**π‘ Problem Formulation:** We are presented with a binary matrix where we need to transform it into a target binary matrix through a series of column flips. A column flip is an operation that inverts every bit in a column. The task is to calculate the minimum number of column flips required to reach the target configuration. For instance, given an input matrix `[[0,1],[1,1]]`

and a target matrix `[[1,1],[0,1]]`

, the minimum number of operations is 1, by flipping the first column.

## Method 1: Greedy Approach

This method relies on a greedy strategy where we iterate through the matrix to find columns that can be flipped to match the target. The operation count increments whenever a mismatched column is encountered. It’s a straightforward and efficient technique for smaller matrices.

Here’s an example:

def min_flips(matrix, target): flip_count = 0 for col in zip(*matrix): if col != tuple(tcol for tcol in zip(*target)): flip_count += 1 return flip_count matrix = [[0, 1], [1, 1]] target = [[1, 1], [0, 1]] print("Minimum flips needed:", min_flips(matrix, target))

Output:

Minimum flips needed: 1

This snippet defines a function `min_flips`

which takes the current matrix and the target matrix as parameters. By using Python’s zip function, it checks each column against the corresponding target column. When a mismatch is found, the flip count increases. The total count is then returned, indicating the minimum number of flips required.

## Method 2: Logical Operation

Method 2 exploits the fact that a flip is equivalent to an XOR operation with 1. By applying logical XOR between the matrix and target, we can find the columns that differ, and thus count the number of flips needed.

Here’s an example:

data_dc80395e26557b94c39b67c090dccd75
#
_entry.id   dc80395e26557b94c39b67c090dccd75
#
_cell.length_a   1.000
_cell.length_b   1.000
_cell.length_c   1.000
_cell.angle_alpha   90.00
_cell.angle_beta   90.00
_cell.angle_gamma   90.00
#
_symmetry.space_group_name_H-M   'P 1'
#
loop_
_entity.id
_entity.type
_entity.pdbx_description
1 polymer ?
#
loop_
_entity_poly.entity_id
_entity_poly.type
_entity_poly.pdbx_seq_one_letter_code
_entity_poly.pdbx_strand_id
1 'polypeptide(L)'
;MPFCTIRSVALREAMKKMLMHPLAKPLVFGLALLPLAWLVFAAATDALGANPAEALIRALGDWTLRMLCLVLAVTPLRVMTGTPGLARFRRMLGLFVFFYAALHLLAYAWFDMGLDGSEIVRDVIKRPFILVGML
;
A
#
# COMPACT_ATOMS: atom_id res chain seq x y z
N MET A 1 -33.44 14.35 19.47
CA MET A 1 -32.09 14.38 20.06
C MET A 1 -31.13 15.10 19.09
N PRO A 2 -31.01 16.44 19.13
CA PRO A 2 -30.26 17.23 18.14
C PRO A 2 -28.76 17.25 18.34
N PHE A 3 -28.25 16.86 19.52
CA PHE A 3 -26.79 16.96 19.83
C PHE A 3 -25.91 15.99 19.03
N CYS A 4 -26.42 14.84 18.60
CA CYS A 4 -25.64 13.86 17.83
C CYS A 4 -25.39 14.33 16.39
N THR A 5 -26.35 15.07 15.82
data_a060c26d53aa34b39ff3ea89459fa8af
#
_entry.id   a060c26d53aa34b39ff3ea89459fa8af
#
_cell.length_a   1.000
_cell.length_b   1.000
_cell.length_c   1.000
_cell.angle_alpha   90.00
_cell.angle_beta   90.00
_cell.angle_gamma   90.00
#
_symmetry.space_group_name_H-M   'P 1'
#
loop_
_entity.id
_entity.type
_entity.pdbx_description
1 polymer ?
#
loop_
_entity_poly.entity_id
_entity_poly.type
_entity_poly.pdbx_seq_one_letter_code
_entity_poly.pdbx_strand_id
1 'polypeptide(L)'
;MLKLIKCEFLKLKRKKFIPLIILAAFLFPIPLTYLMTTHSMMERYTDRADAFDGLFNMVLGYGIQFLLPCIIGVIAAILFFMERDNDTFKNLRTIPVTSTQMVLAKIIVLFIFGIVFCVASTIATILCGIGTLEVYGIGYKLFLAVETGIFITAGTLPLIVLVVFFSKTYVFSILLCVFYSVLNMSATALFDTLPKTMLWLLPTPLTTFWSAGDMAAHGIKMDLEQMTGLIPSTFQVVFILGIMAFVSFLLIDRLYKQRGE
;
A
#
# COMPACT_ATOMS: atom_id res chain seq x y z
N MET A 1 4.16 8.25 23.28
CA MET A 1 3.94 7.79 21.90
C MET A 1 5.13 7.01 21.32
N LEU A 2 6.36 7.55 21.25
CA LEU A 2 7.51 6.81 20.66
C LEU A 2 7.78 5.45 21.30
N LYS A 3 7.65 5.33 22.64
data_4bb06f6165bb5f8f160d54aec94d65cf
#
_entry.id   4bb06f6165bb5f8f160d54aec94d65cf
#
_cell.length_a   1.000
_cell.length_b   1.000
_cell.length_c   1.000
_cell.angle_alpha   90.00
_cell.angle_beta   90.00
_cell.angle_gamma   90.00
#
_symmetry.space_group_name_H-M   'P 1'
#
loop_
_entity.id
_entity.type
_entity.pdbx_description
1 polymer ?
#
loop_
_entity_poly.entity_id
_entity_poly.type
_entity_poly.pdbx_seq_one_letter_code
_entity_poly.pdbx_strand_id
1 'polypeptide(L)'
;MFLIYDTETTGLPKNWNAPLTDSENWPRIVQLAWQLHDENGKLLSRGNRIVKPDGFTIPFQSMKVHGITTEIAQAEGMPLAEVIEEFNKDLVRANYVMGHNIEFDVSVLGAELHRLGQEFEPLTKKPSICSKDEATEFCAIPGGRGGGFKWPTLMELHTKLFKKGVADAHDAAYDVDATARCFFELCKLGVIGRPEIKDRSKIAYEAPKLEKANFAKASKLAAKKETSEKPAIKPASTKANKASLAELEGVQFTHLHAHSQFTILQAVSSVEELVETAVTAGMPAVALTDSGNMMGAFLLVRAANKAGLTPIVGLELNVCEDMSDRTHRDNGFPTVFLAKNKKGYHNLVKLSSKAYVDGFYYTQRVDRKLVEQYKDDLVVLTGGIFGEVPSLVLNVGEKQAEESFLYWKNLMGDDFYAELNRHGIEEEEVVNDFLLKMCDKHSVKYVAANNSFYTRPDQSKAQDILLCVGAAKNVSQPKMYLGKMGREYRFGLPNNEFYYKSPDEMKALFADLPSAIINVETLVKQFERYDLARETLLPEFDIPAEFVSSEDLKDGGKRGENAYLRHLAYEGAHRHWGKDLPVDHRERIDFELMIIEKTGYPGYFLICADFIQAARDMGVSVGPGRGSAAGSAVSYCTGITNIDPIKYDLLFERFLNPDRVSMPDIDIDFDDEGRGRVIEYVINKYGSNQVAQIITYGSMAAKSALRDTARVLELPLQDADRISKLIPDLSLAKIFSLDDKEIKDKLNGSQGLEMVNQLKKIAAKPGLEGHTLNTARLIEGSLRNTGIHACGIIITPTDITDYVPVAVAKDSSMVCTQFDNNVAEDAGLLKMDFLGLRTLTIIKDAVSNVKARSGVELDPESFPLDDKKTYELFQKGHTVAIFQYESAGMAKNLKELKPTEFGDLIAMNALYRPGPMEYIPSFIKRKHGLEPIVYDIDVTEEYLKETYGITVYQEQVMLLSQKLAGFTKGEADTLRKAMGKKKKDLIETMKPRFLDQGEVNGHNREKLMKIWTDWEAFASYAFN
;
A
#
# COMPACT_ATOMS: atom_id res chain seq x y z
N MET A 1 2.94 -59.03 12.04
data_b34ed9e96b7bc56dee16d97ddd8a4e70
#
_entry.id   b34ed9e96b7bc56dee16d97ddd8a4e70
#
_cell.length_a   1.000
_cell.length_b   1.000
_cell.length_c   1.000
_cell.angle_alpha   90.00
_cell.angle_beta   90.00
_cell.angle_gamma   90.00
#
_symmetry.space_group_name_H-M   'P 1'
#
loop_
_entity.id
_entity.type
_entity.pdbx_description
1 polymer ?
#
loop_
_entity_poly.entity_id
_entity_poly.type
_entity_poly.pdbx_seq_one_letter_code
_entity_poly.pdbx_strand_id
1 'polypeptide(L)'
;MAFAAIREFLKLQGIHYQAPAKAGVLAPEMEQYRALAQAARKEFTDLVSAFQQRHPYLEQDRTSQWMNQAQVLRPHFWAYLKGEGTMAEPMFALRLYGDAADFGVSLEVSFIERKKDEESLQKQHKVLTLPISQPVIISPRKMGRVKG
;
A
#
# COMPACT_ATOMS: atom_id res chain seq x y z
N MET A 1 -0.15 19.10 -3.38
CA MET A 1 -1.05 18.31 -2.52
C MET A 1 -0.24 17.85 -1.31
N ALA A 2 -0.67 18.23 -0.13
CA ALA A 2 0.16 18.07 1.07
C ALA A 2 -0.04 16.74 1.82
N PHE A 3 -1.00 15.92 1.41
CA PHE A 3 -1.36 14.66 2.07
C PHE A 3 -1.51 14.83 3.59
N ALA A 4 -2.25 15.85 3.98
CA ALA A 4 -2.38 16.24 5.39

def min_flips_xor(matrix, target): flip_count = 0 for col, tar_col in zip(zip(*matrix), zip(*target)): if any(c ^ t for c, t in zip(col, tar_col)): flip_count += 1 return flip_count matrix = [[0, 1], [1, 1]] target = [[1, 1], [0, 1]] print("Minimum flips needed:", min_flips_xor(matrix, target))

Output:

Minimum flips needed: 1

This code snippet introduces the `min_flips_xor`

function, which performs an XOR between each column of the matrix and the target to detect discrepancies. A mismatch, identified by the XOR resulting in a non-zero value, indicates that a flip is necessary, thereby incrementing the operation count.

## Method 3: Bitwise Representation

Method 3 involves a more compact bitwise representation of the matrix. By converting the matrix and target into bitstrings, we can use bitwise operations to calculate flips more efficiently, especially for larger matrices.

Here’s an example:

def min_flips_bitwise(matrix, target): flip_count = sum(1 for col, tar_col in zip(map(list, zip(*matrix)), map(list, zip(*target))) if col != tar_col) return flip_count matrix = [[0, 1], [1, 1]] target = [[1, 1], [0, 1]] print("Minimum flips needed:", min_flips_bitwise(matrix, target))

Output:

Minimum flips needed: 1

The `min_flips_bitwise`